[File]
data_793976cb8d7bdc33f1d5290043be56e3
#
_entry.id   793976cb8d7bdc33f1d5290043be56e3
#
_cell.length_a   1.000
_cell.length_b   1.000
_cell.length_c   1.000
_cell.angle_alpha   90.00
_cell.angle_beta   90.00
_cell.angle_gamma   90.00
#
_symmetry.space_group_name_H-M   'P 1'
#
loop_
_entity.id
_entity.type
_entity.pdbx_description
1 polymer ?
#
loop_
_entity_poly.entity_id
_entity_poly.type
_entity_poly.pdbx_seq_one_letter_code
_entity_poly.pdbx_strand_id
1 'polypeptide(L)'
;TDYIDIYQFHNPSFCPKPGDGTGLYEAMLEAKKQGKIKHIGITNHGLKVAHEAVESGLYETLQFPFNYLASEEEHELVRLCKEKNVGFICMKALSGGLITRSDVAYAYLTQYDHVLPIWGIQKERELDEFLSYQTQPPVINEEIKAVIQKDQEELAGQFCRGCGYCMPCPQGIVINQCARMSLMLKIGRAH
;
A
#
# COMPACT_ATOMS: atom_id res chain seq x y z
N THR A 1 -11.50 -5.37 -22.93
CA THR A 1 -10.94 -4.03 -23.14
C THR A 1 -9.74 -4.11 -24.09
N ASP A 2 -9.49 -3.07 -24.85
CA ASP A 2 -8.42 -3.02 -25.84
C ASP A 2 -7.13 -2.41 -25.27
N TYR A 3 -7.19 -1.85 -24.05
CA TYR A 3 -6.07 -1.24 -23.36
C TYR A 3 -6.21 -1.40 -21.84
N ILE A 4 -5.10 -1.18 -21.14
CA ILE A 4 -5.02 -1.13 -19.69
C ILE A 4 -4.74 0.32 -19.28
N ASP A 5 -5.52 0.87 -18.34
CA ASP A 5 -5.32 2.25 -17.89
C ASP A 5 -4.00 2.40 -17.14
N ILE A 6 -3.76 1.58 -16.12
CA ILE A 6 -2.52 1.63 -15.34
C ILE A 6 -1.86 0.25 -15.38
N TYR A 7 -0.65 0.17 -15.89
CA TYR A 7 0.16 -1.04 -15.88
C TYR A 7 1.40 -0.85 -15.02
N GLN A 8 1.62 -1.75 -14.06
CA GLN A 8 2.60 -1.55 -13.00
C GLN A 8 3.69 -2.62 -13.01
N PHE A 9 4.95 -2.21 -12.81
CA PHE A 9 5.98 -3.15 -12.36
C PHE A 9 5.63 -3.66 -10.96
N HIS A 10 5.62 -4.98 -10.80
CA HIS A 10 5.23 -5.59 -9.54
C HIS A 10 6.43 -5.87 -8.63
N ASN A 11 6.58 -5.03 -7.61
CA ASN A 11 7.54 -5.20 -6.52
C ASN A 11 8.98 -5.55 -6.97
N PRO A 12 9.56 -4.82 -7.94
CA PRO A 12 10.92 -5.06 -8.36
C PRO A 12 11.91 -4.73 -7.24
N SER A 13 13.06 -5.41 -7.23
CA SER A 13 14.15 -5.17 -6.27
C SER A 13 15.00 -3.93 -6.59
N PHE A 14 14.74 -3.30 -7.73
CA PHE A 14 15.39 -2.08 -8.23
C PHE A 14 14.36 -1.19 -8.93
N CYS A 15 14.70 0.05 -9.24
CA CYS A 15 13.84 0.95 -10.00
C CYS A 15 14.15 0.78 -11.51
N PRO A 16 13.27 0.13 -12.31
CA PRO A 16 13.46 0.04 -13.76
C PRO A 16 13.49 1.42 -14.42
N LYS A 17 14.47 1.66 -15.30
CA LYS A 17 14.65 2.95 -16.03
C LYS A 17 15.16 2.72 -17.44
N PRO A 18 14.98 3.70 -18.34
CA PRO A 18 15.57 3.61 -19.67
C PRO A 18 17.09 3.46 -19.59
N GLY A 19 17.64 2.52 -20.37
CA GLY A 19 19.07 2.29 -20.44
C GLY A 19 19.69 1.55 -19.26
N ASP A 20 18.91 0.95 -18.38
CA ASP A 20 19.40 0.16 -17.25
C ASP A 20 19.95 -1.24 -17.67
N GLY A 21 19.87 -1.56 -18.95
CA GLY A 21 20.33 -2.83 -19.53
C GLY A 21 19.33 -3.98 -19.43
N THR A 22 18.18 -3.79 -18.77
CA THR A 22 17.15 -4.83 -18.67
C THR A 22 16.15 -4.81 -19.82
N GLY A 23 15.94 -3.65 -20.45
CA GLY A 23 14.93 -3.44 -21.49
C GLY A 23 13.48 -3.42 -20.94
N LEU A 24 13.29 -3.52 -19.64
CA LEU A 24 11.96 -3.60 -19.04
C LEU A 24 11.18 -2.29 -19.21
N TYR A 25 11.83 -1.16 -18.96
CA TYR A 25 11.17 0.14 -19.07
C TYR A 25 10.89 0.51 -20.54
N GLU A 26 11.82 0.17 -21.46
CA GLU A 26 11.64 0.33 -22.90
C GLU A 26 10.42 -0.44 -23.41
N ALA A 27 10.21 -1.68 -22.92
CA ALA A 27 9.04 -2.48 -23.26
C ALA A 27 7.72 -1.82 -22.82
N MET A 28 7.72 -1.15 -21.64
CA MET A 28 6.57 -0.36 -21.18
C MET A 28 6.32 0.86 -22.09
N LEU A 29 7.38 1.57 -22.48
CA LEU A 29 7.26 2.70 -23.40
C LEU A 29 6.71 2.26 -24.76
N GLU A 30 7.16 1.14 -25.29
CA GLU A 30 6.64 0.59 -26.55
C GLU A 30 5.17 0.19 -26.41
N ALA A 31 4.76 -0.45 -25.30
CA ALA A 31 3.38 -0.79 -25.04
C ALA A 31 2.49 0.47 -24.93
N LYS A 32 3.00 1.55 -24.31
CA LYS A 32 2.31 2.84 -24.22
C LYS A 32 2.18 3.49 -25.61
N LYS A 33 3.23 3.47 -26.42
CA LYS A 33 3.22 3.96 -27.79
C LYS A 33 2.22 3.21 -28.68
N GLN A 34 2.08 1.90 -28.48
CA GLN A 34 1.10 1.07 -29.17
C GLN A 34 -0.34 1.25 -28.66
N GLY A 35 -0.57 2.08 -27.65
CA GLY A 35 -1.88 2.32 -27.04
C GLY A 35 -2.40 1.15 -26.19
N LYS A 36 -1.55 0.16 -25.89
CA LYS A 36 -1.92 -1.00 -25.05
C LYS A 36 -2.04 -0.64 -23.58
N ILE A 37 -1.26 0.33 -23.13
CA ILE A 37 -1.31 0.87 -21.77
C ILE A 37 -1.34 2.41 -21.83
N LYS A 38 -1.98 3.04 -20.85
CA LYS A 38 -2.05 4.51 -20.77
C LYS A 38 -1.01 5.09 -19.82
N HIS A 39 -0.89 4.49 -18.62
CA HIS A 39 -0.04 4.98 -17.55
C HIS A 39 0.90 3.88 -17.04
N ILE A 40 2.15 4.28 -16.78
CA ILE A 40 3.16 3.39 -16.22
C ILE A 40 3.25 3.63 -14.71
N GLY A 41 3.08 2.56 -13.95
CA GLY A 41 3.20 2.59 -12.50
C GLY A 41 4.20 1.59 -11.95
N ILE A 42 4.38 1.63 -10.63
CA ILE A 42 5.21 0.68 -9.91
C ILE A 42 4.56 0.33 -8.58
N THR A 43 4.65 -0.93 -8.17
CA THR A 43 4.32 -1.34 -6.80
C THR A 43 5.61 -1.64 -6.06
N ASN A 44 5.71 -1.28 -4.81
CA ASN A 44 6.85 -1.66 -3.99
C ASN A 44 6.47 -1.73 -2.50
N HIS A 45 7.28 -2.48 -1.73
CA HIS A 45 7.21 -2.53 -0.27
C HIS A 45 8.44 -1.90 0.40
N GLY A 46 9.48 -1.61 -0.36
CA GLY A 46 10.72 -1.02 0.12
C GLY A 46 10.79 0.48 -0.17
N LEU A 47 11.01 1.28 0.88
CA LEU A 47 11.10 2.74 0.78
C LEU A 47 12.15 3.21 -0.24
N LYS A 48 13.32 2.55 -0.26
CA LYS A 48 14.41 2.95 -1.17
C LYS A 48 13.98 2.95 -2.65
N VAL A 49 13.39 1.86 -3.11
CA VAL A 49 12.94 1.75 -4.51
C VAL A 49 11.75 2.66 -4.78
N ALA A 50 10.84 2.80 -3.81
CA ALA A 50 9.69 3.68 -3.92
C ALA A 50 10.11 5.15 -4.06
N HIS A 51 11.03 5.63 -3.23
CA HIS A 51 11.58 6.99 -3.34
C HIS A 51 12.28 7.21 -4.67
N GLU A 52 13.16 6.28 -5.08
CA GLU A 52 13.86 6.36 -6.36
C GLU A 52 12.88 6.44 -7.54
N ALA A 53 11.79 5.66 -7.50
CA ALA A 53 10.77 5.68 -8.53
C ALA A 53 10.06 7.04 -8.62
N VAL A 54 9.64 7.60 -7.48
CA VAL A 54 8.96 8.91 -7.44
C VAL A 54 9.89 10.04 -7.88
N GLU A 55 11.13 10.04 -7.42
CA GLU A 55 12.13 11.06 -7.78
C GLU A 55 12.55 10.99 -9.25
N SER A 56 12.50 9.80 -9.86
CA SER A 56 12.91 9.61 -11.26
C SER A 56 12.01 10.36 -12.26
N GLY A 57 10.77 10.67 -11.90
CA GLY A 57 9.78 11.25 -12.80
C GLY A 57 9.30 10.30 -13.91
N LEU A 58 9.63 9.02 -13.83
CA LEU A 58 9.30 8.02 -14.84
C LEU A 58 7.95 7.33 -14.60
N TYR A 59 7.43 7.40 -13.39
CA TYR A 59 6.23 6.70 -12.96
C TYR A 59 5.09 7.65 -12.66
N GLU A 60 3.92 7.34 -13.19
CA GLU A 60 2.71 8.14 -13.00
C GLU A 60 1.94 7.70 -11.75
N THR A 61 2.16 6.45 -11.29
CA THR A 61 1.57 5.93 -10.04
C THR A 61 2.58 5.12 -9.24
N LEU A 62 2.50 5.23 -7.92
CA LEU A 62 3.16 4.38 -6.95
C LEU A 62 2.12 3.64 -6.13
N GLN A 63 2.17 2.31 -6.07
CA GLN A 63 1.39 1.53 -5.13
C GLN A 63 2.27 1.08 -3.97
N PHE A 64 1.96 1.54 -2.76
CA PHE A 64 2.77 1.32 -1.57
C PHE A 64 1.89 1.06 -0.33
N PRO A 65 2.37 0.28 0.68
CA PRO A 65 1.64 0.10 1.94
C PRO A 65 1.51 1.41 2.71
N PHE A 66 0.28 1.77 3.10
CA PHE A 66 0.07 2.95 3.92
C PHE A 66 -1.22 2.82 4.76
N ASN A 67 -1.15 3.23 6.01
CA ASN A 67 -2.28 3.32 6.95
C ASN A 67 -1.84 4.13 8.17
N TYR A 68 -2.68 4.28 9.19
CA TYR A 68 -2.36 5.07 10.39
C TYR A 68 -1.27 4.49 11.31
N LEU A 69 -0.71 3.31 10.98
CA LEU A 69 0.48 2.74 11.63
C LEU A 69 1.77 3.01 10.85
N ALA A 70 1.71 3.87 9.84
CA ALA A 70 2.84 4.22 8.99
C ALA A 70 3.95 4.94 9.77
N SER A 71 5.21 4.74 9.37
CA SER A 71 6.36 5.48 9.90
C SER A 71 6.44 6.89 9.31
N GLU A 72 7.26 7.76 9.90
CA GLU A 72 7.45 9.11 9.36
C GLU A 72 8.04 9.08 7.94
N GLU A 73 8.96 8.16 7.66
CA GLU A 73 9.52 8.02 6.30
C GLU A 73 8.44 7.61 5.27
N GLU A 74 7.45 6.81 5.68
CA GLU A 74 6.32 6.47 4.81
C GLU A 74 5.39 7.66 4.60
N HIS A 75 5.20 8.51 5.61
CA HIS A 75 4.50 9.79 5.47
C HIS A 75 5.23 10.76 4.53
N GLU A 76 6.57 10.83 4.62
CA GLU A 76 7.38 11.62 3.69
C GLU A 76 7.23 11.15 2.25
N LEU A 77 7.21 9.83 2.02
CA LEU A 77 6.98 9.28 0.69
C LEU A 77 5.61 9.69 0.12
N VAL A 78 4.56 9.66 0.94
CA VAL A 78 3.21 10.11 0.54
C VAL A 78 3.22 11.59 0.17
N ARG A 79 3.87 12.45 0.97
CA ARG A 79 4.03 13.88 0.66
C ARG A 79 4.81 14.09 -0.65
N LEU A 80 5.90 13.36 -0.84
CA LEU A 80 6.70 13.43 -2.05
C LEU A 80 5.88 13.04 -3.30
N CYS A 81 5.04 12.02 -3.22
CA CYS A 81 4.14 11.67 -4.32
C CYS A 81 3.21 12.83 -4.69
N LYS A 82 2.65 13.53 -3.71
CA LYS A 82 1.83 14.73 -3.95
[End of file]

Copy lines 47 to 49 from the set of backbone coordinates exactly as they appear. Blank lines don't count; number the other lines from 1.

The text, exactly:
CA ILE A 6 -2.52 1.63 -15.34
C ILE A 6 -1.86 0.25 -15.38
N TYR A 7 -0.65 0.17 -15.89